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|The Bluebird And The Glorystone (standard:fantasy, 1889 words)|
|Author: Alpha43||Added: Apr 11 2005||Views/Reads: 2006/1214||Story vote: 0.00 (0 votes)|
|Things have not been going well for a handicaped little girl until she tries to help an injured Bluebird.|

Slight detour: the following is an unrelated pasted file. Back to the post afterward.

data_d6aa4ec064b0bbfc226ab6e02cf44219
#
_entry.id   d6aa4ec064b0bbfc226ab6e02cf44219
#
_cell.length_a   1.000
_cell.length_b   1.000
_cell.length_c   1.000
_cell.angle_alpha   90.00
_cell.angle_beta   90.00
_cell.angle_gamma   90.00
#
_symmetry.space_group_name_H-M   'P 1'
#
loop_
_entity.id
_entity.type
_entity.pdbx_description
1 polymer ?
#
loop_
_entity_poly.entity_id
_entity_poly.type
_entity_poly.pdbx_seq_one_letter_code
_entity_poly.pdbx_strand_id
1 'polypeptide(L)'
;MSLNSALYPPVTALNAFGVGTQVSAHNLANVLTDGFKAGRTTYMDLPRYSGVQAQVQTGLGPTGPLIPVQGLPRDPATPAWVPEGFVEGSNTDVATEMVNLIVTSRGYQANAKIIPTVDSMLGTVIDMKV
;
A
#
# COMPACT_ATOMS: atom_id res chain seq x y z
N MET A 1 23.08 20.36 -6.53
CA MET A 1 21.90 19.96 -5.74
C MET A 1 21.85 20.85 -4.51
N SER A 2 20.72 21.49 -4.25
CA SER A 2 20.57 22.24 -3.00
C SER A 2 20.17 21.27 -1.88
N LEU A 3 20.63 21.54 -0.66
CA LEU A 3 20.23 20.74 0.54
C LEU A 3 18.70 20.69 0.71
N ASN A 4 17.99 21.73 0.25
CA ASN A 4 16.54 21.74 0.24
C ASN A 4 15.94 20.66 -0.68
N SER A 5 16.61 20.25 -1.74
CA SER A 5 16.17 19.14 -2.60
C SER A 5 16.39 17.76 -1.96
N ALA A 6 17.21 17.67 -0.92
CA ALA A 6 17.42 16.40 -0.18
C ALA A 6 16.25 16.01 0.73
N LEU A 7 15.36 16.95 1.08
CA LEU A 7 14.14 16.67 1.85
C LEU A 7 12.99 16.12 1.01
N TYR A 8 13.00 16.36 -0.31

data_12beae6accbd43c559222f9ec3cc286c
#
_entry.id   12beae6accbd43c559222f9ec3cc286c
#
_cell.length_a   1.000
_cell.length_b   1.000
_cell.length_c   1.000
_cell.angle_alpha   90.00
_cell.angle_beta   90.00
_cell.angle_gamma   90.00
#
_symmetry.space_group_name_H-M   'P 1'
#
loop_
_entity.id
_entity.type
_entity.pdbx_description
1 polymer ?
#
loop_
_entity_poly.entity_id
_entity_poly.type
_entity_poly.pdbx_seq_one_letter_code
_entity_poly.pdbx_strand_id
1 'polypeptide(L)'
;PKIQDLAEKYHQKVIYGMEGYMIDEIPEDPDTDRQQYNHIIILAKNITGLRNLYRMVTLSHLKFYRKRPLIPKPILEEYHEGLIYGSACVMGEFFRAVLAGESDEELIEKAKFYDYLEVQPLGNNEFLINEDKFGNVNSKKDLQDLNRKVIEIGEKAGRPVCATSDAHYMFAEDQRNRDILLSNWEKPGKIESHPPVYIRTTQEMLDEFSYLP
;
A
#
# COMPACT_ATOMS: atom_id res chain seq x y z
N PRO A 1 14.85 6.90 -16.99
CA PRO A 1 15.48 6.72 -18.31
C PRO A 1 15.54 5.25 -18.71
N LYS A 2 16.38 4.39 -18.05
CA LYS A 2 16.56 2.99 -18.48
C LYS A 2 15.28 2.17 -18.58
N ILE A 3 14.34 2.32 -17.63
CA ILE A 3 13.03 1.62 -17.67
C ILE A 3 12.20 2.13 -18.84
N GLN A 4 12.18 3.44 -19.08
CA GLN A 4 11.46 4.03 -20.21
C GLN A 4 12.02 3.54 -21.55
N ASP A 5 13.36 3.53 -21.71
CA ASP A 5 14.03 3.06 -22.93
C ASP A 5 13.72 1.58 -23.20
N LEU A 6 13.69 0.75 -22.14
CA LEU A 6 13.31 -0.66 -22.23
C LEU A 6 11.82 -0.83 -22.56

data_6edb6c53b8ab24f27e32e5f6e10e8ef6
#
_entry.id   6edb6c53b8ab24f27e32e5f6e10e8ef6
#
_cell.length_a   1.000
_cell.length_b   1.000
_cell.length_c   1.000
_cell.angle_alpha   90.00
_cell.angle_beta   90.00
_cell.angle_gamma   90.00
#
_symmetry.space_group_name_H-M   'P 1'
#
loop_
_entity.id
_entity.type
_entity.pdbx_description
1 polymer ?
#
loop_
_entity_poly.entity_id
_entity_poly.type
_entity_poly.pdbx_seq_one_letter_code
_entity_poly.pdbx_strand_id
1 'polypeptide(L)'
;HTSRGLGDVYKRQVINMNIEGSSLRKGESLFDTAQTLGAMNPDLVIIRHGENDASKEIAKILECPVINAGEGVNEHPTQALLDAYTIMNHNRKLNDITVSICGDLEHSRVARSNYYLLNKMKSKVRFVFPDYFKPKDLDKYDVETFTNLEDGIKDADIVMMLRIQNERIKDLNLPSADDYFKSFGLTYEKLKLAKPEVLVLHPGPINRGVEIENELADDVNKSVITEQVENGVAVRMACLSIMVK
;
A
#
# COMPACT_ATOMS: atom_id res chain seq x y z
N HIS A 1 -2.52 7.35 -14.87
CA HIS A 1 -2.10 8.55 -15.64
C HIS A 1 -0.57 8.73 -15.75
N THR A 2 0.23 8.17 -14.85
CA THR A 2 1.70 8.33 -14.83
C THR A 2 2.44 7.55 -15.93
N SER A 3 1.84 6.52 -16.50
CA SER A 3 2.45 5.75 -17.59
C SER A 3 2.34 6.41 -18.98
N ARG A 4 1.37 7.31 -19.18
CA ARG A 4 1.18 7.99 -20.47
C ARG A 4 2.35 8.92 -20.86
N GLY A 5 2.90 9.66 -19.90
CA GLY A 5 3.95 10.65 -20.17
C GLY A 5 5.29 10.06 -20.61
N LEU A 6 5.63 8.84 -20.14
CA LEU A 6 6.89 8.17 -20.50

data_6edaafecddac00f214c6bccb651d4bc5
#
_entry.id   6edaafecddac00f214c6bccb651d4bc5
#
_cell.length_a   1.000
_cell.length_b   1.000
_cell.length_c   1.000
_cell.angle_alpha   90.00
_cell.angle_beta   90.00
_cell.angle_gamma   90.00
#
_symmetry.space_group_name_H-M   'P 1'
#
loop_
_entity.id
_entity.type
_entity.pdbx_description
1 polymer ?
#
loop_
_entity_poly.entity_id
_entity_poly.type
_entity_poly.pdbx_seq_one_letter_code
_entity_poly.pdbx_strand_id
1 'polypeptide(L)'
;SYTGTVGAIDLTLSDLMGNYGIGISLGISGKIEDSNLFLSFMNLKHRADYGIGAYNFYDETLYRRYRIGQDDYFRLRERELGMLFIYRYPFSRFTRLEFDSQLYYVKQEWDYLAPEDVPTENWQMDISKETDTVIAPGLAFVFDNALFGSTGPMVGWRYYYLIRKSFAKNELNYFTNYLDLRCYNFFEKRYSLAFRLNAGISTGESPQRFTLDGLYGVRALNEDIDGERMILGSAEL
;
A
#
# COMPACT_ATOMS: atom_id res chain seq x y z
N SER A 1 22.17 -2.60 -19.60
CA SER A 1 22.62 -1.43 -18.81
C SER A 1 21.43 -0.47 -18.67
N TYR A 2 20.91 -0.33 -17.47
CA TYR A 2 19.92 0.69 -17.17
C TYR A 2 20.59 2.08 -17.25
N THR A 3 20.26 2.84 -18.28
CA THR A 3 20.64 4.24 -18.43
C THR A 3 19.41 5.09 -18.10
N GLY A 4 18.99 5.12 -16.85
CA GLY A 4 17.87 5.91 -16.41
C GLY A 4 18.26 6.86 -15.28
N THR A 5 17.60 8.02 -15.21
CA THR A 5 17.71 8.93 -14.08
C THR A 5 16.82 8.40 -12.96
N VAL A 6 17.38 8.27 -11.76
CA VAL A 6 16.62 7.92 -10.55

The Bluebird And The Glorystone “God has a glorious plan.” “We all have a burden to bare.” “We must not question, he will show us the way.” “Blessings come to the believers.” Becky accepted these teachings, but lately, life seems to be heavy on the burdens, and not much in the blessing department. Mother seems to be slipping, despite her weekly treatments and visits from the Priest, dad spends long days looking for work, and now Becky’s simplest pleasures are tainted with sorrowful events. Becky was sitting on the bench, a tear running down her cheek, ever so gently holding the baby bluebird. There was a stiff, damp breeze, the sky was dreary with heavy cloud cover, and it was very cool. All the residents of the park must have sensed the sadness in Becky’s heart, because it was morbidly quiet. Becky could feel the little chick hopping around in her loose grip, with it’s left wing stuck out straight, seemingly locked in that unnatural position. The girl felt so bad. The infant bluebird was trembling; scared, cold, and probably in a state of shock. Becky had been on her way to watch the kids play Jacks and Hopscotch by the tennis courts, when she spotted the little creature hopping near a park bench in the garden trail rest area. It was scampering frantically, but falling on its left side every few hops. The bird’s left wing was injured or deformed, its oversize beak was wide open, and its eyes were bulging with fear. Becky had some trouble getting down to retrieve the baby bird, laying her aluminum crutches on the bench, and adjusting her knee braces so they would flex enough for her to kneel and retrieve the panicked bird. The sadness she felt for the injured bluebird was compounded by the fact that she had no idea what to do with the animal. But at least she could protect the infant from the cats and the other predators that frequented the park. She carefully tucked her skirt around the chick to contain him while she straightened and locked her knee braces back into place. She was sure someone would pass by that could help her, or give advice on what to do with the helpless bluebird. She just hoped they would arrive before the ever darkening early spring clouds let loose with icy rain, sleet, or a snowstorm. The low clouds were moving much faster now, the treetops were starting to sway and bend in a very cold breeze. Becky had used her crutches as a prop to get to her feet, when she thought she heard a noise. Nobody was coming down the trail in either direction, and there was nothing but lilac bushes behind her. Glancing around, Becky let out a high pitched yelp as she spotted a very young boy sitting on the only other bench at this rest area. She was sure that the lad had not been there a moment ago, but there he was, deep in thought, admiring something in his hands. “Excuse me, could I get your assistance please?” Becky politely asked. “I wonder if you could help me with a baby bluebird that appears to be injured.” The lad slowly raised his head and gave Becky a comforting smile. “I don’t knows much bout no sick birds, I just passing through.” The boy was only about six years old and his face was almost as dirty as his clothes. He had shiny ebony skin, like Jamaican people can have, his litter-strewn and matted hair was almost three inches thick. His T-shirt may have been white at one time, he wore soiled bib overalls, and he had no socks or shoes. The lad was quietly caressing what appeared to be a stone. “Oh, I’m sorry. I was hoping you lived around here or you might know someone that could help mend or shelter this poor creature. I suppose I could take the bird home and see if my folks could get it to a veterinarian.” “I do not want to be rude, but you look like you could use some sheltering also. Are you staying in the area? If you care to follow me, we could get some lunch and my mother could probably come up with something to cover your feet.” Click here to read the rest of this story (130 more lines)
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